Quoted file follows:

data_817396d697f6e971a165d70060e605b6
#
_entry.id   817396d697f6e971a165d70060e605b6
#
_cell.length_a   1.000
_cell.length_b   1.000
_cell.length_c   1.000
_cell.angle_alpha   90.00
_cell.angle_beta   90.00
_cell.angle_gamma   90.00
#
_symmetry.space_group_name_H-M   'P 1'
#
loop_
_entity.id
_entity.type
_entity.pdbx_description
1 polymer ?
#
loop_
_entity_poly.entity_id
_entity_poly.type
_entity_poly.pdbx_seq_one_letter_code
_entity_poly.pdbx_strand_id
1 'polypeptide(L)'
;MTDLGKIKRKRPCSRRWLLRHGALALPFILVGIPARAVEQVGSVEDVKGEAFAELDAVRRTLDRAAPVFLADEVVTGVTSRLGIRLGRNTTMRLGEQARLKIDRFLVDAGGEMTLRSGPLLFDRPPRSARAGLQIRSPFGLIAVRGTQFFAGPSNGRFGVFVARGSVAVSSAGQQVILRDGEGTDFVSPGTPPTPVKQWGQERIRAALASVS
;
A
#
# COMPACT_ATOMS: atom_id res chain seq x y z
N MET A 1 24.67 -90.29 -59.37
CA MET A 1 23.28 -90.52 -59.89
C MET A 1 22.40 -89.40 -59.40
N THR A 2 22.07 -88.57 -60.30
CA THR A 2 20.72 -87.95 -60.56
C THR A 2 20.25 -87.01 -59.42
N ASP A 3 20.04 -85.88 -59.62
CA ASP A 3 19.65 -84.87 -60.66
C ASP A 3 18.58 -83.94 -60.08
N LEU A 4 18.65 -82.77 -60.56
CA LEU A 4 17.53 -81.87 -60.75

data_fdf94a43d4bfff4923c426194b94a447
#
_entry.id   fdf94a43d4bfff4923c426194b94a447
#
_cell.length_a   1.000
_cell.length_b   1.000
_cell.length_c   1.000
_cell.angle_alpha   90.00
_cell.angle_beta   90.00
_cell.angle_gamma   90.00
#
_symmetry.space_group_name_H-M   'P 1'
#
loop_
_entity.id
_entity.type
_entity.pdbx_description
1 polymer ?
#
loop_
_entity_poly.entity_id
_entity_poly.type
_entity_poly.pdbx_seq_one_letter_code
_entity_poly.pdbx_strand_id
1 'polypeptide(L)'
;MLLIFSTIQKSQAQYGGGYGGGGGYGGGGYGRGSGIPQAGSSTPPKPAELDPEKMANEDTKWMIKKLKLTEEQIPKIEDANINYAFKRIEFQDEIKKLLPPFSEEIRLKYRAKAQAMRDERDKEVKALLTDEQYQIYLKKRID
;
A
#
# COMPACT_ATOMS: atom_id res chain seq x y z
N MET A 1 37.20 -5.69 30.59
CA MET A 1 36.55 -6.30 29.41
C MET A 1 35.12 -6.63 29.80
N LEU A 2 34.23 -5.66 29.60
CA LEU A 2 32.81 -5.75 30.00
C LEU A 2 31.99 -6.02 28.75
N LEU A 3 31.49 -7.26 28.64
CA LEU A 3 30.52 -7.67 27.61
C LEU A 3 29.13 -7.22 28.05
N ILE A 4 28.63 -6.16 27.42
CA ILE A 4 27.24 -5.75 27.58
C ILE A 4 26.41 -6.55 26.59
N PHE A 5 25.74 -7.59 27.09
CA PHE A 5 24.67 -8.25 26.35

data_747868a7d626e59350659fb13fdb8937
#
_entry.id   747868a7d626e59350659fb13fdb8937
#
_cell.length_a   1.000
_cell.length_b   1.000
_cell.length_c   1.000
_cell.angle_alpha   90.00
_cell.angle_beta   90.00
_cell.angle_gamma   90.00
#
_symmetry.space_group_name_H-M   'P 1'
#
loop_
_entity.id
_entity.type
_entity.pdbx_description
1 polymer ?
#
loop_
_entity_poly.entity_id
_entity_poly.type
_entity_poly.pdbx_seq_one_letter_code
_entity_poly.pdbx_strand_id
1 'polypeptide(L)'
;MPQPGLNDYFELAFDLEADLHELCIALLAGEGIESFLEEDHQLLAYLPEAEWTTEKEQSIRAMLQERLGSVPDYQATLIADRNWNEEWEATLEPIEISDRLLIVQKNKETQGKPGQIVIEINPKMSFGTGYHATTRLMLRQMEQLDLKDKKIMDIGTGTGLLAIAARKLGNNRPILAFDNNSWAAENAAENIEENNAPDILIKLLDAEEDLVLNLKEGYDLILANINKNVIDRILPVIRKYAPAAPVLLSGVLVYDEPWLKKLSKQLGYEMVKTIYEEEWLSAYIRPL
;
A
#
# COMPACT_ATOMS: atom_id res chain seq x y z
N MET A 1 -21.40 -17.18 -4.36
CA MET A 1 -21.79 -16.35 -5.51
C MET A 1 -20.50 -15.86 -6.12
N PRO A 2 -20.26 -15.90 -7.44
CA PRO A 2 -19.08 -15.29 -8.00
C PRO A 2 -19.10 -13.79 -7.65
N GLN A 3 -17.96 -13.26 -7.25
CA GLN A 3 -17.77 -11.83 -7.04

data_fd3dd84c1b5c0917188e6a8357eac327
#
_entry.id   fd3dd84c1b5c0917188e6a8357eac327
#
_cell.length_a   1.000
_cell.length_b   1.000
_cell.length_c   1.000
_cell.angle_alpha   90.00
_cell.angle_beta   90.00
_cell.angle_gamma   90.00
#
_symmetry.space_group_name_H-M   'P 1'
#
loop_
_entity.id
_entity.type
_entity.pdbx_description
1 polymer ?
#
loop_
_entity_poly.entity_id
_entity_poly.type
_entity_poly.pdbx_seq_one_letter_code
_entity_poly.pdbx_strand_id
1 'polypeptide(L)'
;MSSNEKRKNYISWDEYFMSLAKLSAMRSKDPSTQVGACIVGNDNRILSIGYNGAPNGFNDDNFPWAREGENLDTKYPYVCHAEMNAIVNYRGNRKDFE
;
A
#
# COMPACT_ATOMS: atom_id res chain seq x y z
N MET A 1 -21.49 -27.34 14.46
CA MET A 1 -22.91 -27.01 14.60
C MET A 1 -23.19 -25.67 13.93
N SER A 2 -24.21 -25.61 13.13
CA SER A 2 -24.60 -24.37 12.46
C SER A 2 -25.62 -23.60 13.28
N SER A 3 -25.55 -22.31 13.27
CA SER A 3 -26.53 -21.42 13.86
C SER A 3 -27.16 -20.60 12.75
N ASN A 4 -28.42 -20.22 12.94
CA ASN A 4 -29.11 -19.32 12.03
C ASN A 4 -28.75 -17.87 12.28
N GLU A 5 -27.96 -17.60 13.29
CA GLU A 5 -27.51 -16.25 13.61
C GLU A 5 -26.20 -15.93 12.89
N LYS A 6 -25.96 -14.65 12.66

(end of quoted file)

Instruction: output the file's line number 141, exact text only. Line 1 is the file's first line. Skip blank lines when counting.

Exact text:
1 polymer ?